The Mori survey found that a substantial majority of the electorate - including Conservative supporters - felt unions were doing a good job for their members. Only 16 per cent disagreed. In the most clear-cut expression of blame to date, almost two-thirds believed management rather than unions were responsible for the country's economic problems.
The poll, commissioned by the GMB general union, showed that most people no longer believe unions are dominated by extremists and militants. For the first time since regular polling began in 1975, it found those who believed the unions were controlled by extremists (34 per cent) were outnumbered by those who did not (42 per cent). Less than a quarter of the 1,852 adults questioned thought unions were too powerful - the lowest figure ever recorded.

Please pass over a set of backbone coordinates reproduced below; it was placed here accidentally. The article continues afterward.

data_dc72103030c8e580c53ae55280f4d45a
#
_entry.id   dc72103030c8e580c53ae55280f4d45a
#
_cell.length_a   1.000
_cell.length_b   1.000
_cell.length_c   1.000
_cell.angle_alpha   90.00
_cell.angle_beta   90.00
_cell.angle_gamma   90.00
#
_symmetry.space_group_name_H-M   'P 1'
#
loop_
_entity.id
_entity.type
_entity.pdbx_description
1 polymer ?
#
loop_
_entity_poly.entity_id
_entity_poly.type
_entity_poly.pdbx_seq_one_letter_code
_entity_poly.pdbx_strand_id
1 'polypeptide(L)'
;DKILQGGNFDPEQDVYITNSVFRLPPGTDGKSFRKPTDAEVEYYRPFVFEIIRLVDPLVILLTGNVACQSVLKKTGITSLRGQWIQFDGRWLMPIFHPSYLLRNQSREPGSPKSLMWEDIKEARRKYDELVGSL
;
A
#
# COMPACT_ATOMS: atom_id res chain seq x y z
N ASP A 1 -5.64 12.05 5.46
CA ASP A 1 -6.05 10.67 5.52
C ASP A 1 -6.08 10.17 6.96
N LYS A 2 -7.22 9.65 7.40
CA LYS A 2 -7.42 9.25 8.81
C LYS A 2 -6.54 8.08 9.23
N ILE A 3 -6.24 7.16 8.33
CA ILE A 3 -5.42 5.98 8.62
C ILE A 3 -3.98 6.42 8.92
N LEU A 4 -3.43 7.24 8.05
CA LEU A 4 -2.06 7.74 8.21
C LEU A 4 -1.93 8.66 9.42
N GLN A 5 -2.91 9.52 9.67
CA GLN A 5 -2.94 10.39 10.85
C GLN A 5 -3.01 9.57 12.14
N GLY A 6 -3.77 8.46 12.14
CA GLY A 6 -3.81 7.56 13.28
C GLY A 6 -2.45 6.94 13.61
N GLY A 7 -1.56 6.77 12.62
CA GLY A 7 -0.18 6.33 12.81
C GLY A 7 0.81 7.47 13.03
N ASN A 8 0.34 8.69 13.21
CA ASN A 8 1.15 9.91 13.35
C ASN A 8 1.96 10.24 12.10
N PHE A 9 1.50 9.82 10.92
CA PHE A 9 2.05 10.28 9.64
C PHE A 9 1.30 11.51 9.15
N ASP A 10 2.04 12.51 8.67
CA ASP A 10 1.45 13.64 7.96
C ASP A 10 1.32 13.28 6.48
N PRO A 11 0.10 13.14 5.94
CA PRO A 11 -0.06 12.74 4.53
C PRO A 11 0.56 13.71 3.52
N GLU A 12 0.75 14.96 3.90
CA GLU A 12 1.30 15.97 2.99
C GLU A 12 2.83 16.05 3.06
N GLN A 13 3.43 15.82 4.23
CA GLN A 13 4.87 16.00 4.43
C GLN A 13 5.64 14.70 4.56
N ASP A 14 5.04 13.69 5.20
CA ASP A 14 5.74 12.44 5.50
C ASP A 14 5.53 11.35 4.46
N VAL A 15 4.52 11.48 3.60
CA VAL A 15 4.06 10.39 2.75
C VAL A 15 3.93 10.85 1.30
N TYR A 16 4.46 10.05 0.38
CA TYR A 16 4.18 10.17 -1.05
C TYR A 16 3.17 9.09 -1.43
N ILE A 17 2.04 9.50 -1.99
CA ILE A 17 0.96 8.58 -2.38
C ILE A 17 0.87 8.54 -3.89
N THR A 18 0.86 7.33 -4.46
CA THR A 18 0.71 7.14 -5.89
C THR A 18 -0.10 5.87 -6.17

The findings seem to support the view of union leaders that the latest proposed legislation aimed at restricting unions will find no popular appeal among electors.
The GMB said: 'They (the unions) are seen to be on the side of the underdog. These poll findings confirm what many commentators have said - the unions are no longer the bogeymen of British industry. Union-bashing is simply seen as bullying.'
A survey by Dr Helen Newell of Warwick University Business School, published in Personnel Management magazine, reveals a high level of support for unions on greenfield sites, although one- third of workers did not know whether the union 'was closer to the employees or the managers'.